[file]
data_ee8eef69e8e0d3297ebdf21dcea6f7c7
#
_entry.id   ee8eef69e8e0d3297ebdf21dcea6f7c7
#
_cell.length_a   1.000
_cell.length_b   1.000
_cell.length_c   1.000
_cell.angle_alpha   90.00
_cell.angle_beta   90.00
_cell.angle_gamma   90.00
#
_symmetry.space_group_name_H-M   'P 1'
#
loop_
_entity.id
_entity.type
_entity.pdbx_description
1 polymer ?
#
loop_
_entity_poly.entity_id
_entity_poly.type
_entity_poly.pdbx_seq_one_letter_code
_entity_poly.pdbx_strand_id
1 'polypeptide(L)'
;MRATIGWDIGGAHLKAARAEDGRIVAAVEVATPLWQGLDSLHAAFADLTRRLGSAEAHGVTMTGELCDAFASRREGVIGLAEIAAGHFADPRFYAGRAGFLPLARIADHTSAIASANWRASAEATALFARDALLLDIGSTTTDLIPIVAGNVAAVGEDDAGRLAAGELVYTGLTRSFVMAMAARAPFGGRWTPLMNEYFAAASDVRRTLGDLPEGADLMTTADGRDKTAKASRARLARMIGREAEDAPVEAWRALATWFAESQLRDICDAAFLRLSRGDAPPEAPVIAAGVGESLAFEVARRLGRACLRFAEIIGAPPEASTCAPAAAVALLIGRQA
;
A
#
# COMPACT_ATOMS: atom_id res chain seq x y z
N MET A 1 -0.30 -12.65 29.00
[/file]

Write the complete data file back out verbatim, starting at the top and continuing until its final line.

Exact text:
data_ee8eef69e8e0d3297ebdf21dcea6f7c7
#
_entry.id   ee8eef69e8e0d3297ebdf21dcea6f7c7
#
_cell.length_a   1.000
_cell.length_b   1.000
_cell.length_c   1.000
_cell.angle_alpha   90.00
_cell.angle_beta   90.00
_cell.angle_gamma   90.00
#
_symmetry.space_group_name_H-M   'P 1'
#
loop_
_entity.id
_entity.type
_entity.pdbx_description
1 polymer ?
#
loop_
_entity_poly.entity_id
_entity_poly.type
_entity_poly.pdbx_seq_one_letter_code
_entity_poly.pdbx_strand_id
1 'polypeptide(L)'
;MRATIGWDIGGAHLKAARAEDGRIVAAVEVATPLWQGLDSLHAAFADLTRRLGSAEAHGVTMTGELCDAFASRREGVIGLAEIAAGHFADPRFYAGRAGFLPLARIADHTSAIASANWRASAEATALFARDALLLDIGSTTTDLIPIVAGNVAAVGEDDAGRLAAGELVYTGLTRSFVMAMAARAPFGGRWTPLMNEYFAAASDVRRTLGDLPEGADLMTTADGRDKTAKASRARLARMIGREAEDAPVEAWRALATWFAESQLRDICDAAFLRLSRGDAPPEAPVIAAGVGESLAFEVARRLGRACLRFAEIIGAPPEASTCAPAAAVALLIGRQA
;
A
#
# COMPACT_ATOMS: atom_id res chain seq x y z
N MET A 1 -0.30 -12.65 29.00